COAL, in theory, is among the simplest of products. You dig it up and burn it to make heat.
And yet the economics of this apparently simple commodity are surprisingly complex, as Hunter residents often have reason to observe.
There are different types of coal, for a start. Indeed, apart from the obvious distinction between coking and steaming coals, the various gradations of energy content, ash, sulphur and other impurities have kept chemists, physicists and engineers busy for many years.
Different kinds of coal have different uses and different prices, and demand for all of them rises and falls with global market conditions and changes in industry and technology.
Many decades ago, for example, Hunter coal was keenly sought to power steamships and railways and to make gas for urban consumption.
The onset of the oil age and the development of big power grids changed that, with new markets emerging as thermal power stations evolved into the coal-hungry giants that still characterise most of the world’s energy production.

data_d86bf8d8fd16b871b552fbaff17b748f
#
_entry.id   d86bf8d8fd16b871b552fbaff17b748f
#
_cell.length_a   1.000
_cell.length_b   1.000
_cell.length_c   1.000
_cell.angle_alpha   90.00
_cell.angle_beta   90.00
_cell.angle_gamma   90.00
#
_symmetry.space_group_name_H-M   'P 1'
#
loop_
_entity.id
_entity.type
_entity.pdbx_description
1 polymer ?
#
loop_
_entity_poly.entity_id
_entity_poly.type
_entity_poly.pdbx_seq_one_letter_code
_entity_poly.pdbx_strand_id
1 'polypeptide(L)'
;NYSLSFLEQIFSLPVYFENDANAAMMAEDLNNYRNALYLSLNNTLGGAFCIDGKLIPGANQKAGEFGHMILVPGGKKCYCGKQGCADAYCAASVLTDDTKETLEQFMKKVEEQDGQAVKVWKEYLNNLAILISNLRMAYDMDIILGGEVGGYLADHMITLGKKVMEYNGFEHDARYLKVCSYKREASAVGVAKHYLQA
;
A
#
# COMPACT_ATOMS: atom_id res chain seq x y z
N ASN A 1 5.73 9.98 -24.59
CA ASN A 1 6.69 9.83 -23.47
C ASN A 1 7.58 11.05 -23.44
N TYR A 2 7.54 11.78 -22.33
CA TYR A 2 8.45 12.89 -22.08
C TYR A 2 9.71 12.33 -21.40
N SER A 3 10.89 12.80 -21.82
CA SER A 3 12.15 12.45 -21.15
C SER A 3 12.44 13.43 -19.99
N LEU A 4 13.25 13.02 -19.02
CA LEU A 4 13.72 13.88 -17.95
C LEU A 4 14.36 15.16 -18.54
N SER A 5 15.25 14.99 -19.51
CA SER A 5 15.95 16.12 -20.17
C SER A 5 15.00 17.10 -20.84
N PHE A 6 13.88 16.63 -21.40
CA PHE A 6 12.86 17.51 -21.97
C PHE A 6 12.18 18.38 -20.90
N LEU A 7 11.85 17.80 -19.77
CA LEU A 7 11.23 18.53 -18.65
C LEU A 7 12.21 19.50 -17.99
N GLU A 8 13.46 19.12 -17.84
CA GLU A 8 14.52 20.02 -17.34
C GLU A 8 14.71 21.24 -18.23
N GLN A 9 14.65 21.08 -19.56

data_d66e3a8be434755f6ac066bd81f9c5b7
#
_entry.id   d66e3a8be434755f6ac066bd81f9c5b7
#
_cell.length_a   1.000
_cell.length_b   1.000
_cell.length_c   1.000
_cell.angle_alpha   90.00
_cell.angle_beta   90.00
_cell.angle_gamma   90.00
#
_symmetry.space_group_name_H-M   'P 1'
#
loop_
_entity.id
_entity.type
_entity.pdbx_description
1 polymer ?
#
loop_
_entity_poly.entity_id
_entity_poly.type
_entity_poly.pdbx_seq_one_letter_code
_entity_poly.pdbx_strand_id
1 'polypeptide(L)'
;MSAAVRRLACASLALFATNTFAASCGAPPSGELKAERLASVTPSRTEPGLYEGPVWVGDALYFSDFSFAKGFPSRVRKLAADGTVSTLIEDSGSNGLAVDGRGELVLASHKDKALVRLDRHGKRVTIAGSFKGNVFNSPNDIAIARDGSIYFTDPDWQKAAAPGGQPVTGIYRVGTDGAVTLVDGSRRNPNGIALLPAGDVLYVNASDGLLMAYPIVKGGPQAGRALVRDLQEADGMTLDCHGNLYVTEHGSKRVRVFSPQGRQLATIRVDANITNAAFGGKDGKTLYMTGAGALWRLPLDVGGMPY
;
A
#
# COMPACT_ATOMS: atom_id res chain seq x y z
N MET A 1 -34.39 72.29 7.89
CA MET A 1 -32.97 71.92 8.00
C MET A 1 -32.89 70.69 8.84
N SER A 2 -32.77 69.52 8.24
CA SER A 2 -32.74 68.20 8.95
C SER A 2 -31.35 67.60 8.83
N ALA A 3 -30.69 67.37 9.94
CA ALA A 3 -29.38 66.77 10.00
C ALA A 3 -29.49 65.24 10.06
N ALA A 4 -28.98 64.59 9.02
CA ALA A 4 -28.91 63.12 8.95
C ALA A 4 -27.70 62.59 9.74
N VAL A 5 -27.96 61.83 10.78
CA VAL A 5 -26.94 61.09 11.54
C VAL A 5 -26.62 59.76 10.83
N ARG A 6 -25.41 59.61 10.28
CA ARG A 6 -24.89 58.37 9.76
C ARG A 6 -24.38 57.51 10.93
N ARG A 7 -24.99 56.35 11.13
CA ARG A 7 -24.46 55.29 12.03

Then, domestic power generation absorbed much of the region’s coal production until the big export booms hit in the latter decades of the 20th century. During this period the industry moved from being labour-intensive and mostly underground to capital intensive and mostly open-cut.
Over the years the industry in the Hunter has experienced its booms and busts, as well as considerable periods of so-called “profitless prosperity”.
But when Asia began its economic rise in earnest, the Hunter’s proximity to the big energy markets represented an opportunity of historic proportions.
The scale of the boom that followed is well understood in the region, with extraordinary sums invested in the race between resource owners to dig, sell and ship while prices stayed high.
Now the boom has eased. Prices are down, jobs are being shed and investment has slowed. But record tonnages are still being shipped as producers switch their focus to cost-containment.
History and economics might predict a move by owners to shift production from higher-cost to lower-cost mines, preserving profits by shifting greater volumes at a lower unit price.
Whether this means that deep mines in the Hunter fall by the wayside in favour of newer, and more shallow coal deposits further west, remains to be seen.
In any case, Newcastle will still ship coal for many years to come.